First Man (2017 documentary)


I watched this video today. It’s a dramatization of human evolution using actors in makeup and is quite well done. They covered quite a bit of detail on what is known about human evolution over the last few million years.

It was in the last 5 minutes of the 90 minute documentary that I became disappointed. They acknowledged that something important happened 100,000 years ago in one small group of hominids in Africa, and that group quickly displaced all of its many close relatives around the world, and then took over the planet. But unlike with other earlier important events like walking, running, hunting, tools, fire, and cooking, they did not even speculate what happened. Nor did they seem to appreciate its significance.

It’s amazing how many people miss the forest for the trees.

This documentary was ripped by MVGroup and is available at the usual torrent places, or you can pay for it here.

Thirty million years ago a new group of creatures appeared on planet Earth: the great apes. From their ranks arose one family, gifted with exceptional skills: our protagonists.

This family would change the face of our world forever.

Moving upright in the trees, they were then lords of the canopy, reigning supreme over limitless forests stretching from Europe to Asia. They founded a new social way of life. They created a language. They invented education as a way of passing on knowledge to their children.

But the day came when the forest no longer sufficed to feed them. Little by little, they ventured onto the ground where they developed hunting skills, and tools to improve their skills.

This early family expanded in number, producing the need to become collectively organized. Politics reared its head. Power structures and warfare soon followed.

Some now decided to risk liberating themselves for good from the world of the trees.

Our ancestors were hungry for freedom. But on the savannah, the predators were absolute kings. So our ancestors invented weapons. And, for the first time, challenged the supremacy of the big cats. A new era had begun.

Man’s early ancestors set off to conquer the world, to explore the unknown, to adapt to every environment. And one day, to conquer fire – a discovery that made them invincible.

They built shelters. They transformed their environment. But still this did not slake their thirst for more. They sought to fathom Nature’s mysteries. They invented stories to explain the inexplicable. Now, they are Men.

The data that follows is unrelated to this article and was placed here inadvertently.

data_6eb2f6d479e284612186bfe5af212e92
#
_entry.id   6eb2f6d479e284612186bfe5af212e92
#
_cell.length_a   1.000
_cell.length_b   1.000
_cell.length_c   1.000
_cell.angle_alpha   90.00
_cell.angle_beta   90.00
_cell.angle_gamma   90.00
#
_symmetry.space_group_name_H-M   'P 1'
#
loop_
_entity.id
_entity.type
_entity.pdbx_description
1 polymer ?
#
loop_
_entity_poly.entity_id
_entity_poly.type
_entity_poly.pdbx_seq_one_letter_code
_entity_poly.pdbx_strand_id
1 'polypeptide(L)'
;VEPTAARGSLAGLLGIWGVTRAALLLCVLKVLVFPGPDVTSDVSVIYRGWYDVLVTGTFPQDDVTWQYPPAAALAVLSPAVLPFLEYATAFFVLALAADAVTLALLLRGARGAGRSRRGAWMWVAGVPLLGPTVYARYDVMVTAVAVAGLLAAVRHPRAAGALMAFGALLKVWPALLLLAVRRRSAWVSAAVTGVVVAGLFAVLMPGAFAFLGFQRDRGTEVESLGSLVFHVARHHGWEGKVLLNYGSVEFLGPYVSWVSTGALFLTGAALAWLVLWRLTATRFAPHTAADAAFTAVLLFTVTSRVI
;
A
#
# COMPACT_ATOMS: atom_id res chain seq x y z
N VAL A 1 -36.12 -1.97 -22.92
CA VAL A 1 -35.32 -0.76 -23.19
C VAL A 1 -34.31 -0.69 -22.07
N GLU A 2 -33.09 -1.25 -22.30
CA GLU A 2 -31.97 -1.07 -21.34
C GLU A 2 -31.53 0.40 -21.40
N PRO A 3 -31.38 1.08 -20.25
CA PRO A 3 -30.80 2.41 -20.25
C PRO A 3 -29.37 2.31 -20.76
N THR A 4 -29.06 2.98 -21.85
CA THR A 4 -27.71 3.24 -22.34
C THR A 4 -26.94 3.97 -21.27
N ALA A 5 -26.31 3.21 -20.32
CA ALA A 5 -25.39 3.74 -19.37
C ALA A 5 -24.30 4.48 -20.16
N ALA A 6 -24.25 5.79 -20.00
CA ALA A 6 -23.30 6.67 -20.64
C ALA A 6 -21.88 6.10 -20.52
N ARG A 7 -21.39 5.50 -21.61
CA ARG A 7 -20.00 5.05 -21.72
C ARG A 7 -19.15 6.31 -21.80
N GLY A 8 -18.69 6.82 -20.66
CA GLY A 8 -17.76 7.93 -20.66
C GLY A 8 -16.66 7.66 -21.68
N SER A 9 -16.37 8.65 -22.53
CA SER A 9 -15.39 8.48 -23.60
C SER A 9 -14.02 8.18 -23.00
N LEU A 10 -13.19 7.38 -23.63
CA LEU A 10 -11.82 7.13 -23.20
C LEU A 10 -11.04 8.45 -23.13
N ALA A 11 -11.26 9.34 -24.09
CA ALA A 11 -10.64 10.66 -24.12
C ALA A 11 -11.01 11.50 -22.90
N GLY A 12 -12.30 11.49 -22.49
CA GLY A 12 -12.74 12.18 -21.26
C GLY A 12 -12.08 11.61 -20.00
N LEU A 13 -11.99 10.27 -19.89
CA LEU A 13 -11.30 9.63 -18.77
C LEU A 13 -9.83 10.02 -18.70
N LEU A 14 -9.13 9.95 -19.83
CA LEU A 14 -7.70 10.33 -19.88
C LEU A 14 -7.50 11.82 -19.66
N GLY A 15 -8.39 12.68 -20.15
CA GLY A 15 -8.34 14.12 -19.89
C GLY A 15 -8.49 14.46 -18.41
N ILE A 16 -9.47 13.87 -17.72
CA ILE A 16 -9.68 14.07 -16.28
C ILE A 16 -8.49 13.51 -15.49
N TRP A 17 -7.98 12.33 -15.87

Here, for the very first time in television history, is the saga of our origins, told through the story of one single family – an epic journey upon which the latest scientific discoveries shine an exciting new light.

10 thoughts on “First Man (2017 documentary)”

  1. Thanks Rob. I got the torrent from the MVGroup site. It did a short, but accurate job of showing how homo sapiens spread the planet wide like a cancer. They made it sound as if it was wondrous – just wait. It’s what humans do. Totally self involved – it’s all about me/us. 2017 will blow the records out of the book for weather disasters in the US and elsewhere. All AGW Jacked and that’s at 1.2 C above the 1880’s baseline. The majority have no idea what’s coming.


  2. This was a badly done “docu-drama” rather than an actual documentary. The actors make it even worse – they all look like B movie monkey-men. It is so rife with conjecture (presented as fact when it is no such thing) that when they DID finally show some restraint (the last 5 minutes that you found so disappointing) it was far too little, far too late. They used the absolute worst hairy-cloth Jo-Ann’s probably carries to make their monkey suits. Still, I could have tolerated the low production values if the science hadn’t been of even lower quality. Seriously. If you have the LEAST bit of interest in the evolution of man, this is a definite pass.


      1. Just started reading this recent book, “Humanimal”, which covers some of the hypotheses & evidence – cognitive leap or crawl? Even the ‘leap’ is a many thousands of years leap, but they gotta make it sound dramatic eh – Hyperbole rules. 20 years ago PBS NOVA had a documentary on the topic called “The Mind’s Big Bang” (#6 of their good 7 part evolution series).


        1. Thanks. I have that PBS series in my library and watched it 4 years ago. I do not recall it answering the big questions that Varki addresses. I’ll watch it again to make sure I did not miss something.

          Thanks for the tip on Humanimal. Rutherford seems to be making the argument that many human behaviors are not unique. I agree with this point. (See also Beyond Words by Carl Safina which makes the same argument.) So I went straight to Humanimal’s table of contents and looked for the chapter on belief in life after death and the tendency to deny unpleasant realities. This vital chapter does not exist so I’m not optimistic that he sees what is important to see. But I’ll read it nevertheless.


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